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Apple seems to want to push everyone to cloud computing with the iPad. So maybe we will never get external storage support or time machine backup. Even their USB adaptor is wonky - it's supposed to let me view photos at least but I have great problems getting it work right.

That's what I hate about the iPad. its development always followed Apples "pushing" priorities more than user needs. But then marketing is trying to push it as a laptop replacement. Well...at least we have seen some baby progress with iOS 11, but please, for iOS12 Apple, sort out file management on iOS, I have been waiting for 7 years :(
 

Abazigal

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That's what I hate about the iPad. its development always followed Apples "pushing" priorities more than user needs. But then marketing is trying to push it as a laptop replacement. Well...at least we have seen some baby progress with iOS 11, but please, for iOS12 Apple, sort out file management on iOS, I have been waiting for 7 years :(
Yeah, it's weird that I still can't create folders in the files app and save files there. Looks like the Documents app lives on to fight another day.
 

canesalato

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Yeah, it's weird that I still can't create folders in the files app and save files there. Looks like the Documents app lives on to fight another day.
The fact that on the forums I always see "dark mode, new icons, redesign theme" as most requested features, makes me feel a bit desperate. =)
I'd like proper file management (including external storage) and mouse/trackpad support
 
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Eric5273

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In files manager i have my Google Drive, Drop Box, One Drive and of course iCloud. How do i remove those accounts except iCloud from Apples file app. When they are removed will they still show up in Documents?
When I download to Documents app and place in Documents folder are the files now on my iPad or still in the cloud?

Which cloud accounts you have set up in Files has noting to do with which ones are set up in Documents.

In Documents you will notice on the left panel there are two sections: "On my iPad" and "In the Cloud". Under the "On my iPad" section you have "Documents" and "iCloud". The "Documents" section is what is stored locally on your iPad. "iCloud" should really be in the "In the Cloud" section -- I'm not sure why they put it in the "On my iPad" section, but it is indeed what is stored in iCloud Drive.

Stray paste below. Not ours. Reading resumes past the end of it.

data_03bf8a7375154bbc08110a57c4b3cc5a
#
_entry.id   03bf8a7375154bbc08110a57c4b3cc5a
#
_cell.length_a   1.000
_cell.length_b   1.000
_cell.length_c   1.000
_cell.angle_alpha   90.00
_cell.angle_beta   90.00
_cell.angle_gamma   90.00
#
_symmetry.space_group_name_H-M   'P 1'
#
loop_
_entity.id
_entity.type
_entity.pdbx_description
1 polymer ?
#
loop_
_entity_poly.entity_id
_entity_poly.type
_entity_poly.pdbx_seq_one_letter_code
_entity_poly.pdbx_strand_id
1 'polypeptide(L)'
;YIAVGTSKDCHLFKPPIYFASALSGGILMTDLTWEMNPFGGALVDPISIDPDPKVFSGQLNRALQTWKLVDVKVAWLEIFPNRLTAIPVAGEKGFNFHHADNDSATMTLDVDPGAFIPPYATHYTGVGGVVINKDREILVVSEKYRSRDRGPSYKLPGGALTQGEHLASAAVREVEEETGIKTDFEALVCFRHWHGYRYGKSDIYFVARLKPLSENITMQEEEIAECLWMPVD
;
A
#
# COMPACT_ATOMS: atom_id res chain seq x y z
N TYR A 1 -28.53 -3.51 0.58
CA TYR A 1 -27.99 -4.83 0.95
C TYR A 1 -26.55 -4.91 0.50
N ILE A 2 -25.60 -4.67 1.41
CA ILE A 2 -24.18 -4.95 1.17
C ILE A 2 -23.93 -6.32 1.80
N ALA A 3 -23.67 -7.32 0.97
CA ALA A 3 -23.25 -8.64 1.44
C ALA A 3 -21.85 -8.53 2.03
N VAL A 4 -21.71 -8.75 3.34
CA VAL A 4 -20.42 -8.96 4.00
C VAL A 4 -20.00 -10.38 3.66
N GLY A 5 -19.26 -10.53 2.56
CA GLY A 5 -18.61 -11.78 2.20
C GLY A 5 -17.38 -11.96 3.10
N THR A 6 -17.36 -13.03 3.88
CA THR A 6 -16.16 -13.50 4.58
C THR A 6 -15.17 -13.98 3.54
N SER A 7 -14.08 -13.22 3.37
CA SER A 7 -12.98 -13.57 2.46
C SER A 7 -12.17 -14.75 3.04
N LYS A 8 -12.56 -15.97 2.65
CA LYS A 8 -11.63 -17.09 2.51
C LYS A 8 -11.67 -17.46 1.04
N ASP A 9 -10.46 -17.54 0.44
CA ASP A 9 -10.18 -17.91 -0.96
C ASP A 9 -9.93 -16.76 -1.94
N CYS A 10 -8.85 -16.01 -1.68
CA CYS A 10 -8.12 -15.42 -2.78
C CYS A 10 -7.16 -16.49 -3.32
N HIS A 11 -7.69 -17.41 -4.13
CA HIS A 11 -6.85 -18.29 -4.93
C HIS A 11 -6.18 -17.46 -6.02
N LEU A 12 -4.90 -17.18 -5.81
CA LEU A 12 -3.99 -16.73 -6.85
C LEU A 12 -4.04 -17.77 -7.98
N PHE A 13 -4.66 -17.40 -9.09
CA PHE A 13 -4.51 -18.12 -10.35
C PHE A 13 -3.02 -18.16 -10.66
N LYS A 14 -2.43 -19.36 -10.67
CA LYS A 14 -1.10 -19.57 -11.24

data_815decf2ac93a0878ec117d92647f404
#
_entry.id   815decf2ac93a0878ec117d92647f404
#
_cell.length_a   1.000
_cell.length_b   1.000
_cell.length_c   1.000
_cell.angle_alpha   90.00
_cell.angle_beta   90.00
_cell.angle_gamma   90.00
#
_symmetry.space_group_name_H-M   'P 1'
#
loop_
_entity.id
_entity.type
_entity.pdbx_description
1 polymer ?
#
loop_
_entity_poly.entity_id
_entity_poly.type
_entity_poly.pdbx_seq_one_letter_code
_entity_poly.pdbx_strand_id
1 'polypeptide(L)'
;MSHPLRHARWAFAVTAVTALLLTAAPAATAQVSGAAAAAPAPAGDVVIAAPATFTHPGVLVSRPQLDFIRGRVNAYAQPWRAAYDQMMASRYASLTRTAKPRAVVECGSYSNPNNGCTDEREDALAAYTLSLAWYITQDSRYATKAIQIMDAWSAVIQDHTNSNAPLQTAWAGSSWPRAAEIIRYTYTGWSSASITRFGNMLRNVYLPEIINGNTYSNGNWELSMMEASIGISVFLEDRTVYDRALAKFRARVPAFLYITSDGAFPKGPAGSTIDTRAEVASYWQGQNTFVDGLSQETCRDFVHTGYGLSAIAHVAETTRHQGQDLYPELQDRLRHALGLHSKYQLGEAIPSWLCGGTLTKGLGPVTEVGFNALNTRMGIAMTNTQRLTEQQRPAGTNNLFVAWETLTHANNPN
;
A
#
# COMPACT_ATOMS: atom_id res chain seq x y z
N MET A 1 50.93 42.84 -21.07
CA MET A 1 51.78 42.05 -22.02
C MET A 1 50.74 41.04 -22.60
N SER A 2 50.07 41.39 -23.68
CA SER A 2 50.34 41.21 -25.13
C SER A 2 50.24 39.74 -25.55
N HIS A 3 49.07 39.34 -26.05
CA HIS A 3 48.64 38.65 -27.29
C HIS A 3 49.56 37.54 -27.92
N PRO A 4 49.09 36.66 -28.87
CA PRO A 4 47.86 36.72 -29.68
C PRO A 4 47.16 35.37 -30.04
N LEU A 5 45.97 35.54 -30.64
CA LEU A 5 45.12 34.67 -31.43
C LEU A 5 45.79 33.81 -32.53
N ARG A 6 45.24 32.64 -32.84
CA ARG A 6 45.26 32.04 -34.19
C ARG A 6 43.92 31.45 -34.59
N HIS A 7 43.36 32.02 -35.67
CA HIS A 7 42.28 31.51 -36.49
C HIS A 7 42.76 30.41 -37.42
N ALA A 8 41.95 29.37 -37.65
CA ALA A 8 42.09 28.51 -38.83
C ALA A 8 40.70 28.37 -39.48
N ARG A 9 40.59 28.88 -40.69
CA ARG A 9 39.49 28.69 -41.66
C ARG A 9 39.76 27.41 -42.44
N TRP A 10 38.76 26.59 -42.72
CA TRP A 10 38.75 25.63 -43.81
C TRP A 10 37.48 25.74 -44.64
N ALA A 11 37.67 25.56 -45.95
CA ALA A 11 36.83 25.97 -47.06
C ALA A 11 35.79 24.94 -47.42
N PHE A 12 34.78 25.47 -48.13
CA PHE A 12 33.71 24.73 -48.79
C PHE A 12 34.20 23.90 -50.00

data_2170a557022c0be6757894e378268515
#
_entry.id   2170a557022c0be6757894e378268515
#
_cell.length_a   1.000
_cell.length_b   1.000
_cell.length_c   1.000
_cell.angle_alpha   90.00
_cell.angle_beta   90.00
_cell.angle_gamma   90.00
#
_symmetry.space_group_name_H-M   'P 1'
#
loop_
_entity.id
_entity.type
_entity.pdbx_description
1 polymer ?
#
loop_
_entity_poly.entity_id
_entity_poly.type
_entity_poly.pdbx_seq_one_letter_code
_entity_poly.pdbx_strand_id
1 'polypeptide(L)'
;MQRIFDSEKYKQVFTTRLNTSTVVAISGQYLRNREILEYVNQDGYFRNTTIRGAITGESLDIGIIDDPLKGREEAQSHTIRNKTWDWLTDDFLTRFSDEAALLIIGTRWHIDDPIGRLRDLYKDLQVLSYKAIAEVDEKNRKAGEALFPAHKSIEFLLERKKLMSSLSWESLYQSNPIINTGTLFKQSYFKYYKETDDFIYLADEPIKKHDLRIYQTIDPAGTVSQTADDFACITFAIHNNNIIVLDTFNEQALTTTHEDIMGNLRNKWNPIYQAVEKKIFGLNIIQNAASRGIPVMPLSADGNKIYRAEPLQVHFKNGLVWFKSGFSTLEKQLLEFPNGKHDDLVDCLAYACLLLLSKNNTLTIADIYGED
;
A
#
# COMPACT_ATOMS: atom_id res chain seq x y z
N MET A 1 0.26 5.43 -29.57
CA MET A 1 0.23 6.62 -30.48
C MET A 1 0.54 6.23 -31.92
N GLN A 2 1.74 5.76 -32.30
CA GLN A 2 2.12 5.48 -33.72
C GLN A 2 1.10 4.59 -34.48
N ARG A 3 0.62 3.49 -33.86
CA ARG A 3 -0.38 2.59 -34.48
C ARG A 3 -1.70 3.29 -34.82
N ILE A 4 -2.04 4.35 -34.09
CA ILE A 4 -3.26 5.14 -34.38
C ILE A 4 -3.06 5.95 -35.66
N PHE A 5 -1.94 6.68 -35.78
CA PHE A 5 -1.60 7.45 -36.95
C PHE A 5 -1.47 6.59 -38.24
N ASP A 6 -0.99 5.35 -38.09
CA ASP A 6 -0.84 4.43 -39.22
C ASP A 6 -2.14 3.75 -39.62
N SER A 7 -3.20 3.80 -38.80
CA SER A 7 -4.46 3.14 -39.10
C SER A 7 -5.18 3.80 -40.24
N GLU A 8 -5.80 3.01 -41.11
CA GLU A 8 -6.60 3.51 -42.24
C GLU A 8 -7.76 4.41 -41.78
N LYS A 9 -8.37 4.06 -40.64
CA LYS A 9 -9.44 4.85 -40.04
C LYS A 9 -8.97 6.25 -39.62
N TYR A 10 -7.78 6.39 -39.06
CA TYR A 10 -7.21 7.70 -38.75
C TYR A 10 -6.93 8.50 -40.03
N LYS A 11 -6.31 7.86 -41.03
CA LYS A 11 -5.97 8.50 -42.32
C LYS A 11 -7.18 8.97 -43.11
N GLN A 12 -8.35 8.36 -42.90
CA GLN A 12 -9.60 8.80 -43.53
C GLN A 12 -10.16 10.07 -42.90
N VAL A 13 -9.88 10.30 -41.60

Puonti

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Mar 14, 2011
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Say you store your files offline on your iPad flash drive. How do you back them up? Well...you still need iCloud, with all its limits. There is no other way (unless you have a computer with iTunes, but I'm talking about notebook replacement), might as well use a cloud service. I think what's missing from the iPad is external storage support and a local backup solution (aka time machine).

It’s worth keeping in mind that iCloud is not backup. Yes, you can recover files that have been deleted from it (I think for 30 days, if you go to icloud.com), but it’s still just one place where your files exists - even if it’s shared by multiple devices. If you lose a file on iCloud, there’s no guarantees it’s also cached on all of your other devices by the time you realize the problem.

You should have two, preferrably three distinct copies of a file to make sure you can recover from a disaster. iCloud is helpful if you combine it with a laptop or desktop system that keeps its copies of iCloud files up to date AND you routinely backup that computer via Time Machine or some other backup system. But if your digital life depends solely on iOS devices and iCloud, that’s not a good place to be backup-wise.
 
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canesalato

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It’s worth keeping in mind that iCloud is not backup. Yes, you can recover files that have been deleted from it (I think for 30 days, if you go to icloud.com), but it’s still just one place where your files exists - even if it’s shared by multiple devices. If you lose a file on iCloud, there’s no guarantees it’s also cached on all of your other devices by the time you realize the problem.

You should have two, preferrably three distinct copies of a file to make sure you can recover from a disaster. iCloud is helpful if you combine it with a laptop or desktop system that keeps its copies of iCloud files up to date AND you routinely backup that computer via Time Machine or some other backup system. But if your digital life depends solely on iOS devices and iCloud, that’s not a good place to be backup-wise.
I agree with you. Everything on my iCloud is also backed up from my Mac via Time Machine. But what about an iPad only user? Apple implemented things so that anything which is on iCloud Drive / iCloud Photo Library cannot be backed up via iCloud. It tells me that (even if I don't agree) Apple considers iCloud a backup. I'd like to hear your opinion on this. =)